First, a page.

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Monday, January 7, 2013

Patterns of Alcohol Use and Related Consequences in Non-College-Attending Emerging Adults

Among emerging adults, those who do not attain postsecondary education are at highest risk for experiencing long-term problems related to alcohol use, including alcohol dependence. The purpose of the current study was to identify latent classes of alcohol users among non-college-attending youth and examine correlates of class membership. 

Screening criteria were used to select emerging adults between ages 18 and 22 years with no postsecondary education (N = 264) from a prerecruited probability-based Web panel. Latent class analysis (LCA) was used to identify common patterns of alcohol use. Grouping variables and demographic variables were added to the LCA model, and rates of alcohol-related consequences across the LCA classes were compared.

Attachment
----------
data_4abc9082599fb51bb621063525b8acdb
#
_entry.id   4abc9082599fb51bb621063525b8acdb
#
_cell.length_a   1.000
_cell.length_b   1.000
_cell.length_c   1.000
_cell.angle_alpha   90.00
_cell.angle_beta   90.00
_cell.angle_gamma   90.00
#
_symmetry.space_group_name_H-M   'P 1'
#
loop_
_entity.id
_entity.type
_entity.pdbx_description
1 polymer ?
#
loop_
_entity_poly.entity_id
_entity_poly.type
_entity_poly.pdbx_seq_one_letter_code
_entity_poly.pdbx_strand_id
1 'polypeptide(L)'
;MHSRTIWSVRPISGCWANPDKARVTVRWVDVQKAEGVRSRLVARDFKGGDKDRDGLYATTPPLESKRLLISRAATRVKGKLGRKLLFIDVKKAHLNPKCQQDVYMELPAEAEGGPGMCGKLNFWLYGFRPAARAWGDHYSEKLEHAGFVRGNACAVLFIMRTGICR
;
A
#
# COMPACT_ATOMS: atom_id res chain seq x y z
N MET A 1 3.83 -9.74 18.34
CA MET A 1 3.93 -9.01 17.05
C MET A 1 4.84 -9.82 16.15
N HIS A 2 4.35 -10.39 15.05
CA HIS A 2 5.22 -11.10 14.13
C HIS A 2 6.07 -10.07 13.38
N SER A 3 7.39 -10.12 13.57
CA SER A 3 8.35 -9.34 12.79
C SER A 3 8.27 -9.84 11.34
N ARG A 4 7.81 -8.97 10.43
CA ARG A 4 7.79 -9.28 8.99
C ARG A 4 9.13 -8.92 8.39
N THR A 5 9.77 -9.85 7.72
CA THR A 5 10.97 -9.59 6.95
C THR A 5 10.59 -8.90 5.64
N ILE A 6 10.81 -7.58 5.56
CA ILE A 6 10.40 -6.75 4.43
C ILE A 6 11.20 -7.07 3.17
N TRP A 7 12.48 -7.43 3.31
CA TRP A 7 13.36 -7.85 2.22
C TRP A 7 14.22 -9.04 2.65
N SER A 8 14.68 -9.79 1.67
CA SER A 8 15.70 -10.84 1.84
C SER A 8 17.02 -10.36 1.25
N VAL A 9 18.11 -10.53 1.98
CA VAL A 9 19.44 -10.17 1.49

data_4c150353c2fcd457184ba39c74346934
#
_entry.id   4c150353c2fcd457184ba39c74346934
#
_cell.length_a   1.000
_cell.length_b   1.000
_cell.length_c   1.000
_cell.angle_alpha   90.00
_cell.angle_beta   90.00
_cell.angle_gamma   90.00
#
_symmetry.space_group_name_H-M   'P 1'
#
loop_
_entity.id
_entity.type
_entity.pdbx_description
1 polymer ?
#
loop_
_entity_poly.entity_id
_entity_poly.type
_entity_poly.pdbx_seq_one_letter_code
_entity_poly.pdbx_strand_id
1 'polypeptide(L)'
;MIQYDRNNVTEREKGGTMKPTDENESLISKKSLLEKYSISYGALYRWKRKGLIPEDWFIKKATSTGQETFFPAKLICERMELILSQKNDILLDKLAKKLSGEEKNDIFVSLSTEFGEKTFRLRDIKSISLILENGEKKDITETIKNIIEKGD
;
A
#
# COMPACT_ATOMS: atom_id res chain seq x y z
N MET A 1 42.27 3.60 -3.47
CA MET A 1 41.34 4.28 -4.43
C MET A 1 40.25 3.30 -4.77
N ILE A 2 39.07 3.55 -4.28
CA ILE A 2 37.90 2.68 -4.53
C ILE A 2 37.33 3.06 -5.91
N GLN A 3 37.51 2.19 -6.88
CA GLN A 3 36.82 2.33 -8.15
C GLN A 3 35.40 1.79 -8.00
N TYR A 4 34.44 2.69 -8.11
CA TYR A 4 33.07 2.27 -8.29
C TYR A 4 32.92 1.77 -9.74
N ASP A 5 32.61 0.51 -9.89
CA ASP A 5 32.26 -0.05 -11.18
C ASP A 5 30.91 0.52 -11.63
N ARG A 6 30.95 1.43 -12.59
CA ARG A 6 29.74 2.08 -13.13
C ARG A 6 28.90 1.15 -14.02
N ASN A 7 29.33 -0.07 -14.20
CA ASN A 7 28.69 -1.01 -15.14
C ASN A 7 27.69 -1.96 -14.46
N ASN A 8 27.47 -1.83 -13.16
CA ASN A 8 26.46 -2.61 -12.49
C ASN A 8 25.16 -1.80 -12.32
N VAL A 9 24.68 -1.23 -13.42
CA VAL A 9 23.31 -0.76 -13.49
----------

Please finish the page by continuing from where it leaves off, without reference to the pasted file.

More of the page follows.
Four classes of drinking patterns were identified: (a) current nondrinkers (34%), (b) weekend light drinkers (38%), (c) weekend risky drinkers (23%), and (d) daily drinkers (5%). Class membership was associated with early onset of alcohol use (age 14 or younger), marital status, employment status, and urban residency (area populated by 50,000 or more people). The number of latent classes did not differ across sex and legal drinking age status, although proportions of subjects within classes varied by age. Weekend risky drinkers were most likely to report sickness and feelings of guilt because of drinking, whereas daily drinkers were most likely to report getting into fights, driving a car after drinking, and missing work. 

Similar to college samples of emerging adults, most of this noncollege sample belonged to latent classes defined by rare or moderate alcohol use. Nevertheless, nearly a quarter of the sample reported high-risk drinking behaviors, and a small number reported drinking alcohol on a daily basis. Both of these classes were at elevated risk for experiencing a number of alcohol-related consequences.

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